It's like instant peace of mind—and it's totally free.
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Even though Amazon has taken steps to make food items more affordable, it can still be quite expensive—especially if you're not shopping in bulk. But one customer courtesy available to those who buy grocery items from Amazon might actually convince you to shop for pantry staples online more frequently.

As you probably know, Amazon keeps track of all the orders customers make via their personalized accounts—which is especially handy for Prime members who frequently reorder their favorites with a click of a button. Because Amazon collects customer's contact information in the account creation process, they're able to contact shoppers even after the purchased items have arrived at their door.

Unlike many traditional grocery stores, they're also able to keep track of what you buy—which means Amazon is able to contact you when something you've purchased has been recalled.

In a similar fashion to membership stores like Costco and Sam's Club, Amazon's Customer Service team will send emails to affected shoppers when recall notices are published by federal safety agencies, as well as when brands and manufacturers issue voluntary recalls.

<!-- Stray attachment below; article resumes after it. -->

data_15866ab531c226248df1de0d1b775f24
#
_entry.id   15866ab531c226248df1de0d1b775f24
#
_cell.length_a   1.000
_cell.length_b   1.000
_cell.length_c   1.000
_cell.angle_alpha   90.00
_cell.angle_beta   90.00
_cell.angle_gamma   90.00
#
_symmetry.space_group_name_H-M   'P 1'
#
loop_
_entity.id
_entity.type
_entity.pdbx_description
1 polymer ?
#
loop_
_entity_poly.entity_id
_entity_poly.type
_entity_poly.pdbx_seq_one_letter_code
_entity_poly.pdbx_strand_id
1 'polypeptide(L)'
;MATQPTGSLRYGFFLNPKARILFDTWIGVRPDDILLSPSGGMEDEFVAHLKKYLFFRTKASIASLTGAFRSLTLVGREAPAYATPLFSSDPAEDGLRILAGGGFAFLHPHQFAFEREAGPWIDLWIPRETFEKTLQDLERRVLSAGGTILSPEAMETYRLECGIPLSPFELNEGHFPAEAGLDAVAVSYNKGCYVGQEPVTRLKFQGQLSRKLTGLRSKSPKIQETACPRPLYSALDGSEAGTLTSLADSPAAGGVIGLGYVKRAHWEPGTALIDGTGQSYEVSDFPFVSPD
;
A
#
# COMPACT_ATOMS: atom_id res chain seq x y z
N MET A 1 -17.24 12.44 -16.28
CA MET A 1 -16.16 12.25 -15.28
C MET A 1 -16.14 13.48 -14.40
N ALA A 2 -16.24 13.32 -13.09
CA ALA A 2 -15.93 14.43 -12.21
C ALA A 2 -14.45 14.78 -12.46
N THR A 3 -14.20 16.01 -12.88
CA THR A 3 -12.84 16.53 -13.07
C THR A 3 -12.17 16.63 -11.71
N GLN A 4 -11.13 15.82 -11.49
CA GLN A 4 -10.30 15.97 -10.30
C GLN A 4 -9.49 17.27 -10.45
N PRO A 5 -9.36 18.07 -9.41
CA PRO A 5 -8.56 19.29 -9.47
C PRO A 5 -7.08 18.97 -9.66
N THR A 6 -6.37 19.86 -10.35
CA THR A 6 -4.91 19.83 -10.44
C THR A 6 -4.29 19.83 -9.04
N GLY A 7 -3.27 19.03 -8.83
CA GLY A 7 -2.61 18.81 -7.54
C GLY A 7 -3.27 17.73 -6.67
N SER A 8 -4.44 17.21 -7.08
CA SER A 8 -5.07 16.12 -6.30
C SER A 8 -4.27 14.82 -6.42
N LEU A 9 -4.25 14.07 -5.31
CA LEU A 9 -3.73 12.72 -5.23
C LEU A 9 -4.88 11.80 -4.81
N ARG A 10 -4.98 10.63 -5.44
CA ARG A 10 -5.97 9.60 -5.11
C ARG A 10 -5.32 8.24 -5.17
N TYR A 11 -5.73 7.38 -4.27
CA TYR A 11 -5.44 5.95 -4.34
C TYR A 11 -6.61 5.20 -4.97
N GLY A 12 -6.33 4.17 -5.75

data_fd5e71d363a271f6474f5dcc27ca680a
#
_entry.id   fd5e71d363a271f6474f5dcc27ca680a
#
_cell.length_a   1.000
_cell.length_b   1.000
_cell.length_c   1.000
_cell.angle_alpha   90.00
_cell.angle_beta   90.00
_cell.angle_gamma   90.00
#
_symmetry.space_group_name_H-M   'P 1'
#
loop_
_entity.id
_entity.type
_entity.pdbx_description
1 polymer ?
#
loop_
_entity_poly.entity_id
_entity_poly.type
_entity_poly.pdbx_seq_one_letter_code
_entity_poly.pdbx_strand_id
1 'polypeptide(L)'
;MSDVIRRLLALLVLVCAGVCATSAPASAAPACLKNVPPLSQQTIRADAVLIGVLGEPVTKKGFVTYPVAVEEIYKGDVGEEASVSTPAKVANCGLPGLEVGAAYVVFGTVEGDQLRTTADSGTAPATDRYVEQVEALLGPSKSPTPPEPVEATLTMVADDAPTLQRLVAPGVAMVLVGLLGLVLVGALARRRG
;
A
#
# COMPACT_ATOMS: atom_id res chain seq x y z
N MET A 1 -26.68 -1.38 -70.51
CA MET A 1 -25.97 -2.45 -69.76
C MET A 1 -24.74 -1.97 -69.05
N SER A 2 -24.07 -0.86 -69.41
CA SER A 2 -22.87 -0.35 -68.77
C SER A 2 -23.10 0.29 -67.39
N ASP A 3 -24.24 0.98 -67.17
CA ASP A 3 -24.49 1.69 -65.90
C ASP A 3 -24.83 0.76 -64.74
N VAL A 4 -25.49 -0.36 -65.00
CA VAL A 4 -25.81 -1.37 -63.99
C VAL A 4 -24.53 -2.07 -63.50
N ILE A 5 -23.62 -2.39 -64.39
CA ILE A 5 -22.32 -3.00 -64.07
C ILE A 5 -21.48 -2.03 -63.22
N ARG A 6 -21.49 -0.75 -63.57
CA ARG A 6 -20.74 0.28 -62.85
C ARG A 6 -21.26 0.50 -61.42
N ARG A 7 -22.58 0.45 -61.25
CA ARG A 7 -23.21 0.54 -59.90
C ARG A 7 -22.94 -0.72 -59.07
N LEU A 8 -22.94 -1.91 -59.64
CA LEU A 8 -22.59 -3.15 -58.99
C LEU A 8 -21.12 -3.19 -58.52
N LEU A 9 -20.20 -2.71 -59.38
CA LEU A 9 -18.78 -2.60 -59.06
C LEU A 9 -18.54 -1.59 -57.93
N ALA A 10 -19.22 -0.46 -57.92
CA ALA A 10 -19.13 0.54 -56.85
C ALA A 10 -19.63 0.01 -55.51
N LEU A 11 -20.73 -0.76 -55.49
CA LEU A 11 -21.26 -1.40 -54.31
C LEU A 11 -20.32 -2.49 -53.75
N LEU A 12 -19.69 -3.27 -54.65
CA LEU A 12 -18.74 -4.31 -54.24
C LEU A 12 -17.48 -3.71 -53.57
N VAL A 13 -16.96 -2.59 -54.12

When six popular brands issued a voluntary recall for multiple tahini varieties this week due to potential salmonella contamination, Amazon sent out emails almost immediately—and we got to peek at a copy.

"We have learned of a potential safety issue that may impact product(s) you have purchased through the website," a standard Amazon recall email reads. "More details, including how to determine if your purchase is impacted and what you should do can be found in the following notification."

Amazon then lists the affected products and links to their pages, so you're able to identify the product and dispose of it immediately, if need be.

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More tips for keeping your household safe:

But the next best thing? Amazon will also provide a link and details for how to get a refund for the product right in the email. It seems to be an easier process, if you think about heading back to a traditional retailer to get a refund for something you bought in the store.

Americans are facing life-threatening food recalls now more than ever—in 2018 alone, the Centers for Disease Control and Prevention issued more safety warnings than in the last decade. A feature like this is important for people who have a hard time keeping up with what needs to be thrown out to keep their family safe.